The Pragmatica-Lung trial—as well as the FDA’s Project Pragmatica, which the agency developed to explore such trials—seeks to reverse the trend of collecting a substantial amount of data, but instead focus on collecting only data that is required for regulator approval.
“It’s something that we at the FDA are very interested in…streamlining clinical trials, both in making the eligibility criteria of the trials themselves more representative of their drug’s use in the real world, and also reducing burdens on data collection, and asking, rather than collecting data for the sake of collecting data, what information do we really need to collect?” said Richard Pazdur, MD, director of the FDA’s Oncology Center of Excellence.
Pragmatica-Lung is a multidisciplinary collaboration involving the NCI, FDA, industry, academia, and advocacy groups that remarkably designed the trial in less than 6 months, effectively eliminating the delays that normally occur when multiple groups are involved in a trial. SWOG is leading the study in collaboration with the Alliance for Clinical Trials in Oncology and two other NCI National Clinical Trials Network (NCTN) groups, the ECOG-ACRIN Cancer Research Group and NRG Oncology.
Accelerating the Pace of Research Progress
The phase III Pragmatica-Lung trial will evaluate whether a combination of two FDA-approved agents, ramucirumab and pembrolizumab, improves overall survival compared to standard of care treatments in patients with advanced non-small cell lung cancer (NSCLC) whose disease has progressed after previous treatment with immunotherapy and chemotherapy.
The trial’s combination of ramucirumab and pembrolizumab was tested in an earlier randomized, phase II investigation that was part of the Lung-MAP study, S1800A, that evaluated the combination versus standard of care for patients who had previously received chemotherapy and immunotherapy with advanced NSCLC and had disease progression.3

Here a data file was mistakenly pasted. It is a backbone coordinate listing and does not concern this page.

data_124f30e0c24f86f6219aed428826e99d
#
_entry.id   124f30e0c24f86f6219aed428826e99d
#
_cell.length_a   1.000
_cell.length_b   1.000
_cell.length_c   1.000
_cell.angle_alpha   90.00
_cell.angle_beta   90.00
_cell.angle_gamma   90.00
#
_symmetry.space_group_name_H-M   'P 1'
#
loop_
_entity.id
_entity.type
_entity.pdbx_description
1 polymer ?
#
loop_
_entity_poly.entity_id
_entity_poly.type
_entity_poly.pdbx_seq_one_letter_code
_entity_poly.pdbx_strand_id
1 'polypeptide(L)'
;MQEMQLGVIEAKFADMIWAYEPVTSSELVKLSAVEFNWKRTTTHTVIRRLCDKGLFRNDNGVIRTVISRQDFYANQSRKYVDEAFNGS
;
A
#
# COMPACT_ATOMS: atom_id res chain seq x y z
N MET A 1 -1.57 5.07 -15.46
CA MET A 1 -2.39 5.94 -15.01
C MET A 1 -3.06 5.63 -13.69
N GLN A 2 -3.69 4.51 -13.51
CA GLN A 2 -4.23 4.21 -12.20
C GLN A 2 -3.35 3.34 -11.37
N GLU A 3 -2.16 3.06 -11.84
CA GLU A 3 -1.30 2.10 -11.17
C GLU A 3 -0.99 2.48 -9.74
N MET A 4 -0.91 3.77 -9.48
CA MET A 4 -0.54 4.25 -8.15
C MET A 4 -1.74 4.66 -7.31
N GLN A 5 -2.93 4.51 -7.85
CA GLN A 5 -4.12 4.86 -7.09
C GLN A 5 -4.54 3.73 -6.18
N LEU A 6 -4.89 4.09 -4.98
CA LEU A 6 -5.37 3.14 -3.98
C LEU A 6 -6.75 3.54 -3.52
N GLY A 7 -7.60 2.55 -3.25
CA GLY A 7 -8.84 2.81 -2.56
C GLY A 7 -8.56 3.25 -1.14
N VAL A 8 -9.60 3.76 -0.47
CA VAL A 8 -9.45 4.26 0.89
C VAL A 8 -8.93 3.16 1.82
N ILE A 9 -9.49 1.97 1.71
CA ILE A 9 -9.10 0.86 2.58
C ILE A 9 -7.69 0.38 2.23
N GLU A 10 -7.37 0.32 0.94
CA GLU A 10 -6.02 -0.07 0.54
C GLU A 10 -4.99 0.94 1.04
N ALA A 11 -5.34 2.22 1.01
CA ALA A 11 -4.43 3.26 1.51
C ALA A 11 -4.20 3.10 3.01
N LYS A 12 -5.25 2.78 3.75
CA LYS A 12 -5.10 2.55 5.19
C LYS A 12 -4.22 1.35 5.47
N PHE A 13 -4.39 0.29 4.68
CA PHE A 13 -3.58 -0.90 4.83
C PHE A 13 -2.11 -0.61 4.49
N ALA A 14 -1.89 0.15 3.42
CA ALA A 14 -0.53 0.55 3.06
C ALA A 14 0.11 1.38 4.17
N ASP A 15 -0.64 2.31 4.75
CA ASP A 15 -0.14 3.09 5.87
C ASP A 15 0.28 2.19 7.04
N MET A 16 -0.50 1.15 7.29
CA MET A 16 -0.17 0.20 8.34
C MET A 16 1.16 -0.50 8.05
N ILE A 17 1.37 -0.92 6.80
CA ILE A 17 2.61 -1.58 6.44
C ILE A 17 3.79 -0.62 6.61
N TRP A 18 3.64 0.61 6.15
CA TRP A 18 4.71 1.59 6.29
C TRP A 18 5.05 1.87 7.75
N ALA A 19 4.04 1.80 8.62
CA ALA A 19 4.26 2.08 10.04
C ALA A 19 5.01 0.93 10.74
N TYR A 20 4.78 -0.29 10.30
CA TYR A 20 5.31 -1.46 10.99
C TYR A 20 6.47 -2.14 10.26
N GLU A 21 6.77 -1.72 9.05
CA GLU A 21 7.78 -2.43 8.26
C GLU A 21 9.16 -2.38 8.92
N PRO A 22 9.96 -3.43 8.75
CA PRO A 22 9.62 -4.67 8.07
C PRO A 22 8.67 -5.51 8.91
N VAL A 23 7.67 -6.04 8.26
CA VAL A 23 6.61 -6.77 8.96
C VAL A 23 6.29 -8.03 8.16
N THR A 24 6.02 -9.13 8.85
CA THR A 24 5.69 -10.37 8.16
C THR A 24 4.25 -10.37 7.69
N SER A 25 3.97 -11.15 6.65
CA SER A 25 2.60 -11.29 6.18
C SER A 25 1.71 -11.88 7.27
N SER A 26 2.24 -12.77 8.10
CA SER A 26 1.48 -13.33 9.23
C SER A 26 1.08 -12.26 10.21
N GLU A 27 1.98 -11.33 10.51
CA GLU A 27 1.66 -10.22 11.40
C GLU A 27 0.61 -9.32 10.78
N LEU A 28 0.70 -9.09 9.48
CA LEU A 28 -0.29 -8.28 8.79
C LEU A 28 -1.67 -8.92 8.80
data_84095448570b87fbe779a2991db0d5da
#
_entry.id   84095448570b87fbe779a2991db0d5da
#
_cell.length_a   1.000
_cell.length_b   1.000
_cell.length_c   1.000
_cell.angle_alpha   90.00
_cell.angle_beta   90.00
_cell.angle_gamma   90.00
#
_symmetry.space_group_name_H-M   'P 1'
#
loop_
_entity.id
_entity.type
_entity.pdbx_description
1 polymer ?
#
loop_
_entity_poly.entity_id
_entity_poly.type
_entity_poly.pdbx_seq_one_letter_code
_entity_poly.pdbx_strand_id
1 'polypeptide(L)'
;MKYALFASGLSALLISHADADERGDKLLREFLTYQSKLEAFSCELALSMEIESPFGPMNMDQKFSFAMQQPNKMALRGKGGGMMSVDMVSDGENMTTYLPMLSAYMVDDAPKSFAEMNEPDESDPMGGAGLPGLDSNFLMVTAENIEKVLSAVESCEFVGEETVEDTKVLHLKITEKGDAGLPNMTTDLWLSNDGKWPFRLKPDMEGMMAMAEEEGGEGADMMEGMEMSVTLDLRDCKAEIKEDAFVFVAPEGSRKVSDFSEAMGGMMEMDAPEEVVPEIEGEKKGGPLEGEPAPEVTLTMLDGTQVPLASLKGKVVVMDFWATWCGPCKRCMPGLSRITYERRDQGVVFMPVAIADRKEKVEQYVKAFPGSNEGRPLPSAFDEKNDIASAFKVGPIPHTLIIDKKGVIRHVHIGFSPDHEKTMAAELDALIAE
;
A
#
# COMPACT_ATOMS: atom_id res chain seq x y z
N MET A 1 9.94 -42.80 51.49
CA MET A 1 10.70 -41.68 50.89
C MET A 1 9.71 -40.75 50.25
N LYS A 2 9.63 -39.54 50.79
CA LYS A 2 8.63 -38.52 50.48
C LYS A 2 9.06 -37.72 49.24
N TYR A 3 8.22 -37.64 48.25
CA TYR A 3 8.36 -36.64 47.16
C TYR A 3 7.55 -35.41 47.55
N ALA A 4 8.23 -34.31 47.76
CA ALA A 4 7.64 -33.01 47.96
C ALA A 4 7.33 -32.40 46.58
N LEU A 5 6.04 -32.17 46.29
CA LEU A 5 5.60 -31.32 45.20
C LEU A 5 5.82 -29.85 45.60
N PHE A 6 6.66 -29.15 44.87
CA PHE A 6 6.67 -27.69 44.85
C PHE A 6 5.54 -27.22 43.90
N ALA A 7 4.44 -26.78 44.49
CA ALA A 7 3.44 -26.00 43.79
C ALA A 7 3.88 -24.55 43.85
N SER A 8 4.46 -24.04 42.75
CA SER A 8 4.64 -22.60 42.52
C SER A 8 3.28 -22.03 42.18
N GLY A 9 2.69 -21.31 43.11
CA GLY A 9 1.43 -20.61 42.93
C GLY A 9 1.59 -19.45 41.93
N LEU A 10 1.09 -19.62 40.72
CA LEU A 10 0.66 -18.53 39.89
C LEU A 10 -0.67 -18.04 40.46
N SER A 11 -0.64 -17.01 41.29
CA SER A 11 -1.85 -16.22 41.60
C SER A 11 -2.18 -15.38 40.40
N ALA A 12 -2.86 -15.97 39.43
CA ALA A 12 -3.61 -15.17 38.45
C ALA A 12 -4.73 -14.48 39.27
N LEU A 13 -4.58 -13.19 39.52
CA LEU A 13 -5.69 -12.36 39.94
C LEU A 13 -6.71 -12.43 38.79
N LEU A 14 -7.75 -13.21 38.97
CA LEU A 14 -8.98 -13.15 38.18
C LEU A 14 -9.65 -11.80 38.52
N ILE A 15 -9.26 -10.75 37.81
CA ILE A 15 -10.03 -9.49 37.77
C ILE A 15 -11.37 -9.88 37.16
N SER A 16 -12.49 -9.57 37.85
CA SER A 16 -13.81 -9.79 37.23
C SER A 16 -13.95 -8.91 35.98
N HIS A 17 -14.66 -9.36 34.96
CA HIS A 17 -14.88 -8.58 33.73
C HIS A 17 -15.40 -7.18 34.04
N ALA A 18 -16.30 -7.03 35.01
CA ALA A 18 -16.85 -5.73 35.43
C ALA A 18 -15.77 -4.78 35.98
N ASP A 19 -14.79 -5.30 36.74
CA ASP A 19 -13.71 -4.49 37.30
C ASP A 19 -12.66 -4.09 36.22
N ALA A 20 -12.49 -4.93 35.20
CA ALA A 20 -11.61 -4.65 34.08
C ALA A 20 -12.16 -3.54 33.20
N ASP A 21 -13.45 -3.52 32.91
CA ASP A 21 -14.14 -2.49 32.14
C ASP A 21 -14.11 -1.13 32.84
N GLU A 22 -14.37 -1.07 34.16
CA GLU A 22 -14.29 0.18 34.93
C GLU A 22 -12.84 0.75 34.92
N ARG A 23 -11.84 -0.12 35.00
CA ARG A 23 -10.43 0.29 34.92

“We’re really looking at one question [with Pragmatica-Lung], and that is the overall survival that we saw in S1800A,” said Dr. Reckamp. “And with that, we stripped away all the unnecessary data collection that comes along with other types of registrational issues in randomized phase III trials.” She said that investigators considered patient burden and how to pragmatically allow investigators to be empowered to treat patients as they normally would in their own practice.
“Moving forward, for types of trials where we have drugs whose toxicity profiles are well known as they are used in practice, and using novel combinations for a subset of patients who have limited treatment options available could really change the paradigm moving forward for these types of trials in multiple diseases,” Dr. Reckamp said.
Overcoming Disparities in Accrual
Pragmatica-Lung aims to enroll a representative group of 700 patients by implementing fewer eligibility criteria and other innovative approaches. The trial does not have exclusion criteria based on underlying comorbidities or require extensive laboratory testing prior to enrollment. There will be minimal data collection, and the trial will cover a broad spectrum of trial sites, including the more than 2,000 NCTN academic and community sites. There will be minimal changes to clinical delivery and resources, and the primary outcome of overall survival (OS) is simple and easy to measure.
All NCTN trials, including Lung-MAP and Pragmatica-Lung, have advocate involvement. “We have our DEI [diversity, equity, and inclusion] group and our community practices very well engaged to make sure that we have broad reach. Having this open through NCTN will ensure that we get this to multiple practices in far-reaching parts across the United States,” Dr. Reckamp said.
Narjust Florez, MD, a leading cancer health disparities expert, thoracic oncologist, and associate director of the Cancer Care Equity Program at the Dana-Farber Brigham Cancer Center, lauded Pragmatica-Lung’s first-of-its-kind multidisciplinary collaboration. She said taking the trial into the community is key and will likely increase the diversity of patients enrolled in the study.
“In oncology, we have been conducting drug development in the same way for decades despite new advances and the introduction of targeted therapy… We need to go where patients and vulnerable populations live.” Dr. Florez said. She praised the trial’s dedicated, plain-language website for enabling patients to understand the study: “That is equity—explaining the trial in words that people can understand.”